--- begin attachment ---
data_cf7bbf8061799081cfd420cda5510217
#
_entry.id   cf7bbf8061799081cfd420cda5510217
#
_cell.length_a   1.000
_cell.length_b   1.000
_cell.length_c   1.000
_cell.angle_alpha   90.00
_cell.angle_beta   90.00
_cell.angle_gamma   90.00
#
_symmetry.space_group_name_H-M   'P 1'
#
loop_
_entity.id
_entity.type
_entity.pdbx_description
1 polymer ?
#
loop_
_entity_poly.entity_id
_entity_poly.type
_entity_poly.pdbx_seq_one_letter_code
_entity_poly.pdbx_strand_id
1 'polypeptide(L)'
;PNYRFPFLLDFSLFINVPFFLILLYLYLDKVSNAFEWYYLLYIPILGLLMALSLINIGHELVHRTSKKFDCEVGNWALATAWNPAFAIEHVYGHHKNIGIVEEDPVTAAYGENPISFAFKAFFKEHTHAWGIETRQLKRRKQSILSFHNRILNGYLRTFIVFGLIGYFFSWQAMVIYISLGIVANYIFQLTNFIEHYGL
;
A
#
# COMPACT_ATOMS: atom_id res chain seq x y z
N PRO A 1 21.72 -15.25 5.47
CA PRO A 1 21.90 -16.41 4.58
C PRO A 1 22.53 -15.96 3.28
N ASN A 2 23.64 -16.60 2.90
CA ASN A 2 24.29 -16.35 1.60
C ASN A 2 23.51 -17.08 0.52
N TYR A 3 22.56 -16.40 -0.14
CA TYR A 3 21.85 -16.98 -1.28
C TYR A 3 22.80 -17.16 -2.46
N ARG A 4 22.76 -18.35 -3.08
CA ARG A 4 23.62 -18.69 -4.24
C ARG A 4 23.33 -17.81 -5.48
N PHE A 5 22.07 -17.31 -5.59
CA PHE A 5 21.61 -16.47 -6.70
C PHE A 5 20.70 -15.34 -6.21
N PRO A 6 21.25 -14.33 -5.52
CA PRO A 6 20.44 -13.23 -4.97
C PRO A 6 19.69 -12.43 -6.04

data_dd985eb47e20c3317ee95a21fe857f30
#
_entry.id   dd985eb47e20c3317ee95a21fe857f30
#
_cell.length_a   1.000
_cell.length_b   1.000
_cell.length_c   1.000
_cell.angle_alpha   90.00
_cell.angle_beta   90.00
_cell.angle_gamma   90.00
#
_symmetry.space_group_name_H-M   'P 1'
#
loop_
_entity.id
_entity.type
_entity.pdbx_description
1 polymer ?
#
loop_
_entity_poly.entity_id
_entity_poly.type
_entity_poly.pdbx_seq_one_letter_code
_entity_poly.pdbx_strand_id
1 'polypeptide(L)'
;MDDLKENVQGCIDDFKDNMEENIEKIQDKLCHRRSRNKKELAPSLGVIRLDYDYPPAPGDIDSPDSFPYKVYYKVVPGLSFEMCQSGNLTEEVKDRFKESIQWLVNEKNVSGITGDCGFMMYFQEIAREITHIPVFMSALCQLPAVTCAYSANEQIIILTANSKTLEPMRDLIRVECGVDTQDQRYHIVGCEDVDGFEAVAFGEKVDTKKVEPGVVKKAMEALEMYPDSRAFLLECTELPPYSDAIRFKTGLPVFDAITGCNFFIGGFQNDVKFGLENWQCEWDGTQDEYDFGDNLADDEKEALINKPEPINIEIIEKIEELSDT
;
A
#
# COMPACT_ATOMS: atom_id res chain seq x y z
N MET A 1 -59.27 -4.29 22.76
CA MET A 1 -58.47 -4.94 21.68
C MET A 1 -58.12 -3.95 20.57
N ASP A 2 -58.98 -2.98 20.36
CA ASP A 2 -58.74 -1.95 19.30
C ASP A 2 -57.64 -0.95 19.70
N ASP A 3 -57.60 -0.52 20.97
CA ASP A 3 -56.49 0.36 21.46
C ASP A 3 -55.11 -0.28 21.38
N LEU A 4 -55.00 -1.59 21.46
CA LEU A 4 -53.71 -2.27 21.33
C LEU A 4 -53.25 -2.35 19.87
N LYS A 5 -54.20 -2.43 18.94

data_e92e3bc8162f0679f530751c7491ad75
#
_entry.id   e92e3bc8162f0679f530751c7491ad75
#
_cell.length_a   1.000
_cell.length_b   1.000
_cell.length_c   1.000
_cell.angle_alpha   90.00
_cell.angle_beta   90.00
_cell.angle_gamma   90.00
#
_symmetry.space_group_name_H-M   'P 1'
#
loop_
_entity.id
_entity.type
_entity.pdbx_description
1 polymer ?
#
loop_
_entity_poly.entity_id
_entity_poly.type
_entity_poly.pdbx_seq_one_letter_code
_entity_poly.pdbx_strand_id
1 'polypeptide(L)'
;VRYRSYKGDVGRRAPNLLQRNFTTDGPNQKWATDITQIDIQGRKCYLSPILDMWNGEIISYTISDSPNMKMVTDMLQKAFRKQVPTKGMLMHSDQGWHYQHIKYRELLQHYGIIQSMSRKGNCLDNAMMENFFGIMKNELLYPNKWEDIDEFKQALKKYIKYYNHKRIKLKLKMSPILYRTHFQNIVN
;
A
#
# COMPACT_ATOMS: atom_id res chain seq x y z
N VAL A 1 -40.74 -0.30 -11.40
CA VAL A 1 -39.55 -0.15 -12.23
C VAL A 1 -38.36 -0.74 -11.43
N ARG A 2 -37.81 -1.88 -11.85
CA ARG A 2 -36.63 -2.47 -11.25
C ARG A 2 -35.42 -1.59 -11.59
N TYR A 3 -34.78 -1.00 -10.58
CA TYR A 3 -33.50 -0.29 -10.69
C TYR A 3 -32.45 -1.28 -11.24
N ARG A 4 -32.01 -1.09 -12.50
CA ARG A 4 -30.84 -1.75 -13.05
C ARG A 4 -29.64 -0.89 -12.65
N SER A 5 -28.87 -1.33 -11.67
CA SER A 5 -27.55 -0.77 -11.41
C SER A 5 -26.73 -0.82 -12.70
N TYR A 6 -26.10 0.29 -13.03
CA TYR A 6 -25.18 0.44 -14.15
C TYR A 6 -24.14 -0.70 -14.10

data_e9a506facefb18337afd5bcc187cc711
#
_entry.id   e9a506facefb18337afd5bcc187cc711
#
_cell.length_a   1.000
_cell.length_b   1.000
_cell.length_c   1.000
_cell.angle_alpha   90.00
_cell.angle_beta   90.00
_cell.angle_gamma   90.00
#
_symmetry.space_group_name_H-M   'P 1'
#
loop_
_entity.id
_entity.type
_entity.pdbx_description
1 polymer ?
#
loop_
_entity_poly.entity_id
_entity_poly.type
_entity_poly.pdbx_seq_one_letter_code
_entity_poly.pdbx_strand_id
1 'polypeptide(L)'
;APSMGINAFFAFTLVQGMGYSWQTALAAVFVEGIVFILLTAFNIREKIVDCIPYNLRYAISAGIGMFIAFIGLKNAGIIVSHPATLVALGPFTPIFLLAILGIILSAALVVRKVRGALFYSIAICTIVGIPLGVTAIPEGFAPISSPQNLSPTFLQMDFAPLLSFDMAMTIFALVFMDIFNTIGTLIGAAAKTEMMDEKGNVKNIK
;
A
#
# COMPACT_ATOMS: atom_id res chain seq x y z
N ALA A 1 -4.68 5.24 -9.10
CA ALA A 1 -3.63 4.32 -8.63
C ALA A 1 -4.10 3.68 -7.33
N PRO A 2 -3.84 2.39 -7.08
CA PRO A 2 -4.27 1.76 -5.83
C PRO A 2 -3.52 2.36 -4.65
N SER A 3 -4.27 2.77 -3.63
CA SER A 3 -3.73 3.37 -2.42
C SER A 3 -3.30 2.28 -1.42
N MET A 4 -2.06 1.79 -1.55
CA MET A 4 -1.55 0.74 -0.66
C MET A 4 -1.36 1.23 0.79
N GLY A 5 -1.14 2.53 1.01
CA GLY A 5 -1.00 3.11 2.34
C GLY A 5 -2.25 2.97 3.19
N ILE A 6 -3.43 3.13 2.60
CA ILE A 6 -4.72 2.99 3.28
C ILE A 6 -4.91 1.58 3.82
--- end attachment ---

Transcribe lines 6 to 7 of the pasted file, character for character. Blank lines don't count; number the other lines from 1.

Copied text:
_cell.length_b   1.000
_cell.length_c   1.000